Five tips to help your child follow instructions

Rachel Daruty
Paediatric Speech Pathologist
Kids First Children’s Services 2014


Have you ever had a preschool or primary school teacher tell you that your child is having difficulty following directions?

Perhaps your child copies the behaviours of other children or you sometimes notice that your child has difficulty following instructions at home.

It is very important for young children to learn how to follow directions within their everyday environment. Following instructions helps them to learn, make friends and  stay safe.

Speech Pathologists are trained to identify a child’s ability to follow one or two step instructions and to determine if this ability is developing in an age appropriate way.

5 tips to help your child follow instructions
If your child is struggling with following instructions, there are several techniques that you can use to at home and school to help them to ‘tune in’ to what you are saying.

Try these strategies as you work with your child to improve their ability to understand and follow directions:

1. Try to gain your child’s attention and reduce the amount of distraction around him.  Using your child’s name as an attention marker is highly recommended and putting yourself at his level would also be helpful maximising eye contact (if possible)


e.g. “Mark, (pause to see if the child heard you ) sit down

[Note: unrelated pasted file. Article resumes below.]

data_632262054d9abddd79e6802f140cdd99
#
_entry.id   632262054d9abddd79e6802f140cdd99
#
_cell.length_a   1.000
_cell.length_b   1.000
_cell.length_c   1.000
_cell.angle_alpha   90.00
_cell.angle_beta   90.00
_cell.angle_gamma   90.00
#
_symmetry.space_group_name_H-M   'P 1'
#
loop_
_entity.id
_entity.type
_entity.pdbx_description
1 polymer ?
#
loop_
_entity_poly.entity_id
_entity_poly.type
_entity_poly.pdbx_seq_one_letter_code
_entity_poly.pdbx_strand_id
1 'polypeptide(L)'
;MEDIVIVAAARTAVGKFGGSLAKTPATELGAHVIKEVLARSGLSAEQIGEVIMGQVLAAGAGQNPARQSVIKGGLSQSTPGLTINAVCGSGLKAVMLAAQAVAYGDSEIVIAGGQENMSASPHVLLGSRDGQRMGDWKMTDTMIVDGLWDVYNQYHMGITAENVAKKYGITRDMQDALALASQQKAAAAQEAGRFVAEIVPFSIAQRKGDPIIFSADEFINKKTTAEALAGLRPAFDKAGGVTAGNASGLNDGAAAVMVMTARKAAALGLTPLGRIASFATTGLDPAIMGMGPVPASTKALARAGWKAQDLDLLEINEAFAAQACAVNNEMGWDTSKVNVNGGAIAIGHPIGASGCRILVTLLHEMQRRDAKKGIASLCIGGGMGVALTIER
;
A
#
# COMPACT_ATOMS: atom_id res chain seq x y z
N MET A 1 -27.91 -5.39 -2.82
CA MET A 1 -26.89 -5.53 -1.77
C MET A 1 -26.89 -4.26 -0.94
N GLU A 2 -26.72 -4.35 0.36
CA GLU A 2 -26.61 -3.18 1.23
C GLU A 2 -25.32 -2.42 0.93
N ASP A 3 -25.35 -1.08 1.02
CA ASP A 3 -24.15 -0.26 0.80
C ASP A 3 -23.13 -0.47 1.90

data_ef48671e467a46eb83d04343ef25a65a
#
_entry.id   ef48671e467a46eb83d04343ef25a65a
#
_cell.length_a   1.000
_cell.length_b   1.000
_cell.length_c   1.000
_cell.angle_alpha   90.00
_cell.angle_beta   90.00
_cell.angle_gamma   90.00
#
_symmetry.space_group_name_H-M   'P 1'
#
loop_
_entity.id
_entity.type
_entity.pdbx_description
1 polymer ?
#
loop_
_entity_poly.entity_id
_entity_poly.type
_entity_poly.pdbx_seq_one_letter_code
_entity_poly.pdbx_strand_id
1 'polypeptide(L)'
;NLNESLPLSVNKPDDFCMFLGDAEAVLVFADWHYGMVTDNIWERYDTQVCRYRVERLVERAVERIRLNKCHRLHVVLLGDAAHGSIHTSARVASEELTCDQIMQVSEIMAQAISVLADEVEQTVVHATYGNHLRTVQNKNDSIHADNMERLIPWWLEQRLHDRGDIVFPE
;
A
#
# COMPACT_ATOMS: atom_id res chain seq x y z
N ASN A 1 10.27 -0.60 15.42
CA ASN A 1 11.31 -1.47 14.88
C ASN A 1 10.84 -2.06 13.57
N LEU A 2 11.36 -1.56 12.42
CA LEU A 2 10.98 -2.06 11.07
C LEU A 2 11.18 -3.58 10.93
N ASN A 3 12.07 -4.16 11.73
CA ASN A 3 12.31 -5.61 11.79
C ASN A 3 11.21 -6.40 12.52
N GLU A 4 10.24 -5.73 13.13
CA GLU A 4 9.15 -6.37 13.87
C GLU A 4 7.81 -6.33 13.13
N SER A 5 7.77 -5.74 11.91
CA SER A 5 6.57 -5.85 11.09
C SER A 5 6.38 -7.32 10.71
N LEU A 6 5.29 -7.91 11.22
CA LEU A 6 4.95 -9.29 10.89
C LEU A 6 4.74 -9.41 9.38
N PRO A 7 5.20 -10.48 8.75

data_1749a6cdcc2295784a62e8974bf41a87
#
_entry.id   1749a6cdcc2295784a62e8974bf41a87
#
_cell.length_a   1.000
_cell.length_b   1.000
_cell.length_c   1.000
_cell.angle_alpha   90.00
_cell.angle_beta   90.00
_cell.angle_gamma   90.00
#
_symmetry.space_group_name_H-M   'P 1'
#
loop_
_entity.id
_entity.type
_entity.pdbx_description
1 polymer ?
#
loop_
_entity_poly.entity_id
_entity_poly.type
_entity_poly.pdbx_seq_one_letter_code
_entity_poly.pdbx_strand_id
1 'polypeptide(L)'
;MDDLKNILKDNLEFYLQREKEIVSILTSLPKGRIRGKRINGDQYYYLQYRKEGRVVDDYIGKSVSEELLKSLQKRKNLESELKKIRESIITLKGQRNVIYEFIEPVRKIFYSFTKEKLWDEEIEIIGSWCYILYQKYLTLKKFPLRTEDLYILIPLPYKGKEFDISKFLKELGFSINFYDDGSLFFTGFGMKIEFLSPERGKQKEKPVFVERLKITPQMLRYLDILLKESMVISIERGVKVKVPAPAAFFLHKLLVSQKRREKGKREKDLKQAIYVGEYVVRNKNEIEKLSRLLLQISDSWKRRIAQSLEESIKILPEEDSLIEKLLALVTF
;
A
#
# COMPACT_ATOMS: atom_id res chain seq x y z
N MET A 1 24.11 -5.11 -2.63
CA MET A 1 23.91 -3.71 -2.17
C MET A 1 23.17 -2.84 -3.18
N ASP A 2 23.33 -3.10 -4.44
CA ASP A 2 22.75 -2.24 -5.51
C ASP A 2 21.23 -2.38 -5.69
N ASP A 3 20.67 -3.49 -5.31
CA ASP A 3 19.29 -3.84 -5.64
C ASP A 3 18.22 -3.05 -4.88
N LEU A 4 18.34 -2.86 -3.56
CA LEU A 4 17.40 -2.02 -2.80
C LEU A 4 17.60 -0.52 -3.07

2. Use simple sentences and avoid unnecessary words 




Avoid long sentences like:


“Come on Mark everyone is eating and it’s time to eat now”

Instead, try:

“Mark, time to eat now


3. Keep your instructions clear and positive.


Talk about what you want your child to do instead of what you don’t want them to do  



Avoid negative instructions like:


“Don’t stand next to the chair!

Instead, try:
“Mary, stand next to the door, please


4. Always accompany your instruction with non-verbal cues such as gestures and pointing





Hand gestures and facial expressions give your child extra help when they are trying to understand what you are saying

5. If your child is still finding it hard to understand an instruction, try using visual cues such as pictures, objects or photos  or a visual schedule


Some children find it much easier when the things they are required to do are clear and predictable. Young children are visual learners, so use pictures to help them understand your request


Other things to consider…

If your child has had many colds, ear infections and illnesses, it is possible that his or her hearing could have been impaired. For many young children, this hampers the ability to follow instructions because they simply cannot hear what you or their teachers are asking them to do.

If you are concerned about your child’s ability to follow instructions, speech pathologists recommend that parents also have their child’s hearing evaluated by an audiologist, just to be on the safe side.

An assessment of your child’s speech and language will also help to determine if your child needs extra support.

Contact Kids First Children’s Services’ Speech Pathologists on (02) 9938 5419 if you would like more information.

Reference: Adapted from Annette Ivanos (Senior Speech Pathologist from ADHC) and Victorian Department of Human Services –Disability Services – Disability Learning and Developmental Unit

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